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  • Sean

    I’m looking forward to riderless bikes.

    • Morten Reippuert Knudsen

      oh yes – it will make the 3km UCI roule obsolete and make bunch sprints a lot safer. GC riders wont be scared shitless in Paris-Roubaix.

      Sky’s marginal gains in a controlled enviroment will prevail.

  • jules

    but who would we abuse for cutting us off?

    • Dave

      Okay Google, FU!

    • George Darroch

      Other cyclists, of course.

      Hold your line you ******* moron!

      • George Darroch

        And pedestrians. Expect them to blindly step out in front of cyclists once there’s no danger of being hit by cars…

  • Mark Blackwell

    One very interesting change brought by driverless vehicles is the requirement to make explicit choices on deeply moral issues, like whose health to favour in the event of an unavoidable collision. Computers make decisions far quicker than humans, so these choices can be made, probably by car companies. Imagine an hypothetical scenario where the driverless vehicle is faced with the choice between hitting another vehicle and swerving into a bike, which should it choose? Hitting another vehicle is much more likely to hurt its occupants, so perhaps it will choose to hit the bike? Not trying to be alarmist, and could have easily replaced the bike in this scenario with a pram or child running onto the road after a ball… point is more that human drivers don’t have sufficiently fast reflexes to make these choices today, but they will need to be made in the case of computer controlled cars… and the decision is going to be made by some programmer at say, VW.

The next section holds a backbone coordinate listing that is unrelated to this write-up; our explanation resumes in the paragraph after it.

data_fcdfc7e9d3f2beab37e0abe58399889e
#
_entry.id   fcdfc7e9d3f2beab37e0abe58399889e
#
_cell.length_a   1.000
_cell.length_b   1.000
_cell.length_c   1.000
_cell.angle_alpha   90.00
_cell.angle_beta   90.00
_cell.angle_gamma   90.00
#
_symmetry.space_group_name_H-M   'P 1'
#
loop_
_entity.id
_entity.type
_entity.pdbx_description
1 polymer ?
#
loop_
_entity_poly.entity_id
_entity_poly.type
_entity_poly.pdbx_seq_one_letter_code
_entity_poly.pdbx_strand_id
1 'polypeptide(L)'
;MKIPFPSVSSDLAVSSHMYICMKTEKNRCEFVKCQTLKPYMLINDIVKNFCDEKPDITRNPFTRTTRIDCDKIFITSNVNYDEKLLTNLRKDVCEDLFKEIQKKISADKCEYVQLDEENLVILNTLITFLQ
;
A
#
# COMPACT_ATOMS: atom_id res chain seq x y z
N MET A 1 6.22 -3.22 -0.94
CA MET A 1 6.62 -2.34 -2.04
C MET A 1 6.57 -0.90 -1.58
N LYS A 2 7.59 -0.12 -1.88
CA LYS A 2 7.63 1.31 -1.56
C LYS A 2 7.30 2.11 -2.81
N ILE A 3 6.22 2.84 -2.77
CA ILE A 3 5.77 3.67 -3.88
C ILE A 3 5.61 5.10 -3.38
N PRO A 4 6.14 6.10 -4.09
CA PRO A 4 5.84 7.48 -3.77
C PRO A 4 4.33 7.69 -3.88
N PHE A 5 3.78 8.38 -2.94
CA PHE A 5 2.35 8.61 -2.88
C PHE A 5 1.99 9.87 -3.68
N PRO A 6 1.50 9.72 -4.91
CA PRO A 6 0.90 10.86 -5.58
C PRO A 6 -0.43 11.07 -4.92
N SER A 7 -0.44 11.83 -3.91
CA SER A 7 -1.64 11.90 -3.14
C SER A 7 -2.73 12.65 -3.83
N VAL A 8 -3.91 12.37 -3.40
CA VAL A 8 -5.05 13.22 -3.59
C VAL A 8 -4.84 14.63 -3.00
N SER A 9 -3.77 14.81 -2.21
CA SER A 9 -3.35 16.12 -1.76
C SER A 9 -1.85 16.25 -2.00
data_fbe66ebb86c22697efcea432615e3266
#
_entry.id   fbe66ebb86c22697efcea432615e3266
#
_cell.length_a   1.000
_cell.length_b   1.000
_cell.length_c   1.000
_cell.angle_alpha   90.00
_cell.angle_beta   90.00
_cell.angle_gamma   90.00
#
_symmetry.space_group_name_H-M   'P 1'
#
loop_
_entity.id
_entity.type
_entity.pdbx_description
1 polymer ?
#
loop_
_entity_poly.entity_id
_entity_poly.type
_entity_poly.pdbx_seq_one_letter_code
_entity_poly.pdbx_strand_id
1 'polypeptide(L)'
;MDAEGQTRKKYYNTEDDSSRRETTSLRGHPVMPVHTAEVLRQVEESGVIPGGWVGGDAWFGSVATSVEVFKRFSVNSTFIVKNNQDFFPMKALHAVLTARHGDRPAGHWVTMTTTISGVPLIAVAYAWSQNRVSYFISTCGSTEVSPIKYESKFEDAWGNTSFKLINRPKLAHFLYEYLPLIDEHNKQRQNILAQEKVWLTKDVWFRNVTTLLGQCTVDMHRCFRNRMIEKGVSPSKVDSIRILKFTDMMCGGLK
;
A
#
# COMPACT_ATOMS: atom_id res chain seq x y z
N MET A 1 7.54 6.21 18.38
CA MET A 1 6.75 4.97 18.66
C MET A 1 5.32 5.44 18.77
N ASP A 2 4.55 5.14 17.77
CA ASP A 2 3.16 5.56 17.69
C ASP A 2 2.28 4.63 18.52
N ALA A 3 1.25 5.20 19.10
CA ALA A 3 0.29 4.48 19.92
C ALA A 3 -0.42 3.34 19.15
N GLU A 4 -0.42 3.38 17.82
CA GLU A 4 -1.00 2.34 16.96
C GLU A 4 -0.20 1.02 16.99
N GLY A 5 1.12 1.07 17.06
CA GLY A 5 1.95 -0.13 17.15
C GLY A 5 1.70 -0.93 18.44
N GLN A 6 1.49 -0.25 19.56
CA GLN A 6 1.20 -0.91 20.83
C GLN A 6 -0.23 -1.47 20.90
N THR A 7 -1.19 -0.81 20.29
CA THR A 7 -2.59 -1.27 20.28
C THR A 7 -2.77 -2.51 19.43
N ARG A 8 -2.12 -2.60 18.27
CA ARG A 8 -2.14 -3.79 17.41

Good article here: https://www.theguardian.com/science/2016/jun/23/will-your-driverless-car-be-willing-to-kill-you-to-save-the-lives-of-others

    • jules

      vaguely similar dilemma in medicine. huge resources pumped into keeping old and sick people alive for a bit longer than they’d otherwise live. undoubtedly at a cost to quality of life of younger people for whom medical resources are inevitably diverted away from. no great moral dilemma there – we treat patients as they present. even knowing it may indirectly cause harm to others. but you don’t have to look them in the eye.

    • Steel

      I’ve heard this line trotted out before. In what scenario is this likely – complete brake failure? That is just so infrequent, it’s not worth worrying about. In most cases, won’t the car just hit the brakes and take as much energy out of the impact as possible? This is just parlour games for bored philosophers and is distracting from the real issues.

      • jules

        what about on the Hell Ride when everyone spreads out across Beach Rd for the sprint?

      • Robert Merkel

        For what it’s worth, I think the trolley problem is the oughts equivalent of the Ticking Time Bomb scenario – a philosophical conundrum that generated a great deal of discussion but doesn’t actually present itself very often in the real world.

        As you say, the vast vast majority of the time the appropriate response to an emergency situation is just hit the brakes as hard as the computer can manage (or, in bumper to bumper traffic, a mandated maximum deceleration) and transmit this action to every other vehicle nearby.

    • Mike